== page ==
We often hear about the need for providing clean drinking water to low income areas of the world. One aspect of providing clean water is the need to provide for wastewater treatment. In areas where animal and human wastes are dumped untreated into rivers and streams, the impact manifests itself as increased disease, damage to the aquatic ecosystem, and loss of valuable fresh-water.
In rural areas with little or no indoor plumbing, wastewater treatment can be as simple as the use of a pit latrine where wastes fall to a pit with lime or wood ash added periodically. The pit acts like a septic tank to break down the waste. Once the pit becomes full, the latrine can be moved and the pit planted with a tree to provide valuable future timber.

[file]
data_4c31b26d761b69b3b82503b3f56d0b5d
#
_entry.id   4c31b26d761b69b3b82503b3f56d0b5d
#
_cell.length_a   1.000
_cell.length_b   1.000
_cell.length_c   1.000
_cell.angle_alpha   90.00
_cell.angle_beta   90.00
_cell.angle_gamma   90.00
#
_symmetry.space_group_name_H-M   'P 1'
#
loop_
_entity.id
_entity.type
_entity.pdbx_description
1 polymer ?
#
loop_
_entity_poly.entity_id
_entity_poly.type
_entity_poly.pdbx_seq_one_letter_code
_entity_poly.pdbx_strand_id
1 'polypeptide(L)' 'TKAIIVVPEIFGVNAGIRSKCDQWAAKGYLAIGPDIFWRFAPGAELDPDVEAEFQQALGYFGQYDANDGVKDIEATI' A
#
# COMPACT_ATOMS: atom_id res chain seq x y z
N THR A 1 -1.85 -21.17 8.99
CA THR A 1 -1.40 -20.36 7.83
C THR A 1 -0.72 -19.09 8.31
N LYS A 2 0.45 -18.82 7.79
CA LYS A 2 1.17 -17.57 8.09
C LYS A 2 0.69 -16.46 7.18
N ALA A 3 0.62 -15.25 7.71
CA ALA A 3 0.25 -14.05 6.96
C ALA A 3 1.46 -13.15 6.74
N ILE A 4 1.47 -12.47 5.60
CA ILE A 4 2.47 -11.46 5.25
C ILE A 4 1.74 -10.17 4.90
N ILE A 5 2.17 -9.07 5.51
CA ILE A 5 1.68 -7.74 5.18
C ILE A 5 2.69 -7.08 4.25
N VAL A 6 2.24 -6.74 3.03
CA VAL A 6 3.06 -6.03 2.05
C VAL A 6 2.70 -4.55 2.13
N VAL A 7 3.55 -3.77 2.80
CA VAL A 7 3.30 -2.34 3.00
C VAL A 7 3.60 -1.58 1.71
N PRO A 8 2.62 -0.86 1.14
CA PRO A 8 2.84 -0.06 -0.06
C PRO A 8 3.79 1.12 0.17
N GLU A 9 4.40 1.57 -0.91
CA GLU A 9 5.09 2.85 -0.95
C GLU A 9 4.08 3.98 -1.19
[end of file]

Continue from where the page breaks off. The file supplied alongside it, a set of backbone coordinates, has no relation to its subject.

In more densely populated areas, waste treatment can be done using low cost earthen ponds. These ponds 3 - 5 feet in depth allow for biological decomposition of the waste and reducing in fecal coliforms. Even with a relatively short retention time of 3 - 5 days, this type of pond/lagoon system can substantially improve water quality down stream and eventually in the wells tapping into groundwater.
While the above simple solutions can be done with minimal investment or technical know-how, many residents in these areas need to be educated in the long term value of waste treatment. As we head into the 2015, I am going to put some effort providing information for use rural and developing area waste treatment that can be accomplished without electricity, extensive capital investment, or extensive technical knowledge.
Best wishes for the New Year!
Erik Rumbaugh has been involved in biological waste treatment for over 20 years. He has worked with industrial and municipal wastewater facilities to ensure optimal performance of their treatment systems. He is a founder of Aster Bio (www.asterbio.com) specializing in biological waste treatment.
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